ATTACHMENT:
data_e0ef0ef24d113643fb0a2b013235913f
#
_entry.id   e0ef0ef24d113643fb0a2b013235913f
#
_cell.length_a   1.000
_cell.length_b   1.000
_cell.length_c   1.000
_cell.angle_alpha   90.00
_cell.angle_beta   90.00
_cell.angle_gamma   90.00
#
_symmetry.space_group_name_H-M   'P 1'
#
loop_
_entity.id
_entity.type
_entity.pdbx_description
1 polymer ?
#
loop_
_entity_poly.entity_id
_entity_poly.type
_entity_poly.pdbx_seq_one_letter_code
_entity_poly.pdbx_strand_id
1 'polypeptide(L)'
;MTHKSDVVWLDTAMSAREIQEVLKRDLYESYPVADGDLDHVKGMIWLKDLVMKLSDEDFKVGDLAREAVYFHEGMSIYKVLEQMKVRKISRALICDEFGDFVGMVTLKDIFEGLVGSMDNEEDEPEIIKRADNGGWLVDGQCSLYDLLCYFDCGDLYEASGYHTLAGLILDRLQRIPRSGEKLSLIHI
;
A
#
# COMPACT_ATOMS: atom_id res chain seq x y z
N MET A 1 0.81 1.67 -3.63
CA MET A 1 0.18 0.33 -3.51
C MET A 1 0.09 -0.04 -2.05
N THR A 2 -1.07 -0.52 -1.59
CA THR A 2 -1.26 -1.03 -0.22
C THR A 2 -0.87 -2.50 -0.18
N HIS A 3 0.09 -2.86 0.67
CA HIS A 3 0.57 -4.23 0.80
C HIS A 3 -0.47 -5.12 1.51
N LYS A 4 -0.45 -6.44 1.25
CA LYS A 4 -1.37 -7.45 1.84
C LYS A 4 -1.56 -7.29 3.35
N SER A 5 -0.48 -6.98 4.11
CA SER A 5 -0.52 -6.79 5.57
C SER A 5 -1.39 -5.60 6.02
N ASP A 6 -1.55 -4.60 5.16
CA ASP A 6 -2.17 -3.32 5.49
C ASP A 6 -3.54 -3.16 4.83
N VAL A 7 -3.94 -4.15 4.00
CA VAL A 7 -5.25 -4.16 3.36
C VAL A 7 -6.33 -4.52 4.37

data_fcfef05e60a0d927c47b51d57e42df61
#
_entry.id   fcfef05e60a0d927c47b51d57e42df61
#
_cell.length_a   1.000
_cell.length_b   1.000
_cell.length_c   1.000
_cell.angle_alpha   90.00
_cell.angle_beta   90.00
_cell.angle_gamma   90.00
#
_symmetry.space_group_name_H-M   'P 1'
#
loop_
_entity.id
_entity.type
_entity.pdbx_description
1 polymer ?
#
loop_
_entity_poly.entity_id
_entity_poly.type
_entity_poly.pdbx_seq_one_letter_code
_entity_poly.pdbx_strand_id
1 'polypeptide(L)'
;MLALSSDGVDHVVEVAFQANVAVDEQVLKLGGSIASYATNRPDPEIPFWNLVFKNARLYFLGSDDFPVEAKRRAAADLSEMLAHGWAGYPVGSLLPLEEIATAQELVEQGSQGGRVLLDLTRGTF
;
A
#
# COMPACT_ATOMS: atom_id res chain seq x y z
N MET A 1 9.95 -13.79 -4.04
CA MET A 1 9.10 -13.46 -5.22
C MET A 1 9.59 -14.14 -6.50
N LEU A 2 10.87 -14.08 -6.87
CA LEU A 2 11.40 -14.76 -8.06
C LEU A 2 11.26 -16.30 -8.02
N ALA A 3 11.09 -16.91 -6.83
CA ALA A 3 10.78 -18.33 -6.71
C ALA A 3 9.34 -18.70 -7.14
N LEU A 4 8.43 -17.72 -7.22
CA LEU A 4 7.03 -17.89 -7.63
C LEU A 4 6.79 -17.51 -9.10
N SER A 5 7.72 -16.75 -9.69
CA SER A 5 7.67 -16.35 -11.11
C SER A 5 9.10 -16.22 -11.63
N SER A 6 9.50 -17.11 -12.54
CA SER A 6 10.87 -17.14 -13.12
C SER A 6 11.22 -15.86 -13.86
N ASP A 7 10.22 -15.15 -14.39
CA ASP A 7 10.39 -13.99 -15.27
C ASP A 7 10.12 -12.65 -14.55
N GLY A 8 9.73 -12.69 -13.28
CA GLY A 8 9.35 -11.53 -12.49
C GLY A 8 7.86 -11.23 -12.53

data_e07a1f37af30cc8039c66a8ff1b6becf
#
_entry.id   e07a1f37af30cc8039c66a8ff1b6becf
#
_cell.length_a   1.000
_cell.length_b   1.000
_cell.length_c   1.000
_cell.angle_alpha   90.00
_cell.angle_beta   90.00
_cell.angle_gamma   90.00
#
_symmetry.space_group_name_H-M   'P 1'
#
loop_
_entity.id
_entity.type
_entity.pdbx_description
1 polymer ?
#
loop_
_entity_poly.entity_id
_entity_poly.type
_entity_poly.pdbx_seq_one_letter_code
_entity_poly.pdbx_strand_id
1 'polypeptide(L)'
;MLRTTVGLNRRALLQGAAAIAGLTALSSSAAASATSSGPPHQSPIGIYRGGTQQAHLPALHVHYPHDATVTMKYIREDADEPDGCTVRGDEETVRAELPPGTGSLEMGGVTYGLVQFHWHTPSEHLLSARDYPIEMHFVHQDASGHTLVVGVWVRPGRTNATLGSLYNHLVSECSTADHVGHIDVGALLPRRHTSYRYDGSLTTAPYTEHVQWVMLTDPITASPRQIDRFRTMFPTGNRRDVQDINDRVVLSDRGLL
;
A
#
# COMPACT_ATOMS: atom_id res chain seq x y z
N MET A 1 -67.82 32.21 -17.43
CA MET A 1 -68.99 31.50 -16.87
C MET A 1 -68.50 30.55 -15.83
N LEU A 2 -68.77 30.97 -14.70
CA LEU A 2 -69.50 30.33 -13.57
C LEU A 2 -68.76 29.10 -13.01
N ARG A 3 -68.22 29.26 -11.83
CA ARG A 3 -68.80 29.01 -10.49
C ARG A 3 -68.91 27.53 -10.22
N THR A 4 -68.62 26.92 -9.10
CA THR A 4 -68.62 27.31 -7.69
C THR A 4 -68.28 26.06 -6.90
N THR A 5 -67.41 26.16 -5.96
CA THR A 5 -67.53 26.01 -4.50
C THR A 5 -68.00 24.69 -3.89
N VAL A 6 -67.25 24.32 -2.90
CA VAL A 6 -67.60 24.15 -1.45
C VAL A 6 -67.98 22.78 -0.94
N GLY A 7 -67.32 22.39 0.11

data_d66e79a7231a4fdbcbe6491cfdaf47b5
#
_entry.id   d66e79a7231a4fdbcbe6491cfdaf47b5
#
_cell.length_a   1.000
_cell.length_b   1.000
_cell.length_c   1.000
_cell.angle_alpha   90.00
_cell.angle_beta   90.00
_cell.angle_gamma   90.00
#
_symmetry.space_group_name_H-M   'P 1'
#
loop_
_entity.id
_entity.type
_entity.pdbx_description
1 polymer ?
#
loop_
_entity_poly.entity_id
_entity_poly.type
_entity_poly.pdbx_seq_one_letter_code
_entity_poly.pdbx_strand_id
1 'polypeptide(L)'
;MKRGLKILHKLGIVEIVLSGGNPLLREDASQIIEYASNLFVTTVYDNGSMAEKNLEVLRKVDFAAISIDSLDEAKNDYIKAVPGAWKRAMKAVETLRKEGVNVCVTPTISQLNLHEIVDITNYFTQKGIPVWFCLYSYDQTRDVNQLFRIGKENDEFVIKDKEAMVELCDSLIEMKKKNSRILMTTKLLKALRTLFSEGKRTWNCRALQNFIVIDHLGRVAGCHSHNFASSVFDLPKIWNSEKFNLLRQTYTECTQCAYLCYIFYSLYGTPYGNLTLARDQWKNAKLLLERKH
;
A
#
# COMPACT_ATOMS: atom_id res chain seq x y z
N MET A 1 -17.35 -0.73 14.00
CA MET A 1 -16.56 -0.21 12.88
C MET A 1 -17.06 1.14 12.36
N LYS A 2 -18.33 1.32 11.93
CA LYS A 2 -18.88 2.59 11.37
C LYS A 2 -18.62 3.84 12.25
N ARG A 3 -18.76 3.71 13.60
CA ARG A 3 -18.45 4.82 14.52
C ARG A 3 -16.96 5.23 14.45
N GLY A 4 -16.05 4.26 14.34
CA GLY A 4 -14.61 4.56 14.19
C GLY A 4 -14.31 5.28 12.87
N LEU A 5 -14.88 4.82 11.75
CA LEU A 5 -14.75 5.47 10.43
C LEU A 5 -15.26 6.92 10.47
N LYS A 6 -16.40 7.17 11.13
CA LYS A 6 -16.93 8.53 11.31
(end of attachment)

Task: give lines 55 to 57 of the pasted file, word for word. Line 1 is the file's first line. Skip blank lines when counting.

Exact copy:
#
_cell.length_a   1.000
_cell.length_b   1.000